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Reducing NOx emissions from road transport

Road transport is the third largest source of UK greenhouse gases accounting for more than 20% of total emissions. Traditionally vehicle emissions have been calculated by measuring carbon dioxide emitted from a vehicle during tests. However new, more stringent tests have come into force to effectively measure other harmful emissions including NOx gases.

NOx is created in diesel engines when nitrogen from the fuel mixes with air during the combustion cycle. NOx is a major contributor to greenhouse gases as it is made up of more than one gas - it contains nitrogen oxide, nitrous oxide and nitrogen dioxide. Nitrogen dioxide is thought to account for more than 7% of all major contributors to greenhouse gases.

To combat the effects of road transport gases on the environment various European directives have been introduced. These directives are aimed at reducing ‘regulated emissions’ such as carbon monoxide (CO), nitrogen oxides (NOx), hydrocarbons (HCs) and particulate matter less than 10 microns in size (PM10). Recently the new Euro 6 directive was introduced for new cars and light duty vans.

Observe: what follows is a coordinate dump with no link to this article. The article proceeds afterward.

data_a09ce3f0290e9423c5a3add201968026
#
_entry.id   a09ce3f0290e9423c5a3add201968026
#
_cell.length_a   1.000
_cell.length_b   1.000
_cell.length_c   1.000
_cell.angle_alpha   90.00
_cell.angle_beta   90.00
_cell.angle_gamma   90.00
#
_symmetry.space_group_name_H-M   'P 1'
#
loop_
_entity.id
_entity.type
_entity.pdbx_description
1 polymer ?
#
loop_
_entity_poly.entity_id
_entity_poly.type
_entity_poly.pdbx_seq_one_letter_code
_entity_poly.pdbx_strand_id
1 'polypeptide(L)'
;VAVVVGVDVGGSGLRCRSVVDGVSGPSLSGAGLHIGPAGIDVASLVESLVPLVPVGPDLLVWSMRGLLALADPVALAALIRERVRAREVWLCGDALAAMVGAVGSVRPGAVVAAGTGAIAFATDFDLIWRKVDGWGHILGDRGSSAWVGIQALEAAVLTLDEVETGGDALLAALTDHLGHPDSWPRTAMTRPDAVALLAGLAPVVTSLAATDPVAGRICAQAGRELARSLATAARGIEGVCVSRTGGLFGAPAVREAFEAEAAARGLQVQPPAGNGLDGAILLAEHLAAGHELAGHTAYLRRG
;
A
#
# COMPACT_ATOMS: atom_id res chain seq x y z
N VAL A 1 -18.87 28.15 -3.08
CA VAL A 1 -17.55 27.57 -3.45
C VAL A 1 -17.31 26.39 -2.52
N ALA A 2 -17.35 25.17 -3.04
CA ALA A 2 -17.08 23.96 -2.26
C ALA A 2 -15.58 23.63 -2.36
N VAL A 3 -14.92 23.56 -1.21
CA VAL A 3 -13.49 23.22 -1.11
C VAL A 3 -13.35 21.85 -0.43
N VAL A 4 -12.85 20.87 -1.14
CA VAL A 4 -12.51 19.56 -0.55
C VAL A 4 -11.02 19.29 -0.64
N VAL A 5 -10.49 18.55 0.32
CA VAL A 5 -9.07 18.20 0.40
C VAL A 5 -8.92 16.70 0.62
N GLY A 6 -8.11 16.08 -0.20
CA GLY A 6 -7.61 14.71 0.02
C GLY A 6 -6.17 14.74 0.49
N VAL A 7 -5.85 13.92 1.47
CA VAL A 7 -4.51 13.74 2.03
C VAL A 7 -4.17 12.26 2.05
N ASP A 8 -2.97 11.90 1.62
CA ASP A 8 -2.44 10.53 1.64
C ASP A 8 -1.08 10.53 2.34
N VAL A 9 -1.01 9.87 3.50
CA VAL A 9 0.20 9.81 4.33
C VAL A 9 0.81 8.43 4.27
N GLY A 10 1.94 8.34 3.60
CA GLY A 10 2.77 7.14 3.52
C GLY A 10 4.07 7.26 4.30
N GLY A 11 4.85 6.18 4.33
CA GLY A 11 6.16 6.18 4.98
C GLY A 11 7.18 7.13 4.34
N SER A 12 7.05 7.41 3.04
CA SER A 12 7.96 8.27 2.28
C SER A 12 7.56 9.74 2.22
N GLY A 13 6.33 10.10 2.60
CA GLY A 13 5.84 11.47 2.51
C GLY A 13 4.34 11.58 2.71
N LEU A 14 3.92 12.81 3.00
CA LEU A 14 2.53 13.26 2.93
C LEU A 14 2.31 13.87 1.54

From September 2017 all newly launched vehicle models are required to be tested using the Worldwide Harmonised Light Vehicle Testing Procedure (WLTP) which will replace the currently used New European Drive Cycle (NEDC) tests. In addition, from September 2019 the Real Driving Emissions (RDE) which has already been introduced, will be used to test all newly registered vehicles.

To reduce NOx emissions most diesel cars are required to use AdBlue, a solution made from water and urea that turns nitrogen oxides into harmless nitrogen and oxygen using Selective Catalytic Reduction (SCR).

Securing a regular supply of AdBlue should be high in a transport managers list of priorities as many cars will not be able to operate if the Adblue tank runs dry. With the AID Direct Supply Scheme you can rest assured that your fleet will have a consistent supply of AdBlue to keep it running smoothly.